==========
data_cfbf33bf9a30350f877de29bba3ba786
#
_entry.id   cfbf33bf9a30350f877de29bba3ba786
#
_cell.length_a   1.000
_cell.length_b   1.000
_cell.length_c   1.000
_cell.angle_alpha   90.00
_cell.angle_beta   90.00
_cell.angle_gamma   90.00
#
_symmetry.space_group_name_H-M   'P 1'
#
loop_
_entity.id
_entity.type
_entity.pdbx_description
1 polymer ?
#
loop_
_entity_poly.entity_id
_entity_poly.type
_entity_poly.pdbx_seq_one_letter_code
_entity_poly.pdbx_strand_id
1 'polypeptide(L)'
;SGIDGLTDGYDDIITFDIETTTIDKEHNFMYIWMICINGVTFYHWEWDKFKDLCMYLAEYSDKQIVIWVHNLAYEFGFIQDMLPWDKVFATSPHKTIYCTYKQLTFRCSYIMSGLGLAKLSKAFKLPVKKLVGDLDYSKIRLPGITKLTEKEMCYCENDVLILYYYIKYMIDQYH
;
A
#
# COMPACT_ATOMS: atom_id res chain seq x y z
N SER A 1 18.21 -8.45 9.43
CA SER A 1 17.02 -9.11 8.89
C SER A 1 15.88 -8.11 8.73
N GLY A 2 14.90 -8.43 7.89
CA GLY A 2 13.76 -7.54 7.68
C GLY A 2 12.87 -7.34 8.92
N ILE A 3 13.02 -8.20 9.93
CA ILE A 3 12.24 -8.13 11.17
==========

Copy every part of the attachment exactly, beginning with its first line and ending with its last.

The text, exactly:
data_cfbf33bf9a30350f877de29bba3ba786
#
_entry.id   cfbf33bf9a30350f877de29bba3ba786
#
_cell.length_a   1.000
_cell.length_b   1.000
_cell.length_c   1.000
_cell.angle_alpha   90.00
_cell.angle_beta   90.00
_cell.angle_gamma   90.00
#
_symmetry.space_group_name_H-M   'P 1'
#
loop_
_entity.id
_entity.type
_entity.pdbx_description
1 polymer ?
#
loop_
_entity_poly.entity_id
_entity_poly.type
_entity_poly.pdbx_seq_one_letter_code
_entity_poly.pdbx_strand_id
1 'polypeptide(L)'
;SGIDGLTDGYDDIITFDIETTTIDKEHNFMYIWMICINGVTFYHWEWDKFKDLCMYLAEYSDKQIVIWVHNLAYEFGFIQDMLPWDKVFATSPHKTIYCTYKQLTFRCSYIMSGLGLAKLSKAFKLPVKKLVGDLDYSKIRLPGITKLTEKEMCYCENDVLILYYYIKYMIDQYH
;
A
#
# COMPACT_ATOMS: atom_id res chain seq x y z
N SER A 1 18.21 -8.45 9.43
CA SER A 1 17.02 -9.11 8.89
C SER A 1 15.88 -8.11 8.73
N GLY A 2 14.90 -8.43 7.89
CA GLY A 2 13.76 -7.54 7.68
C GLY A 2 12.87 -7.34 8.92
N ILE A 3 13.02 -8.20 9.93
CA ILE A 3 12.24 -8.13 11.17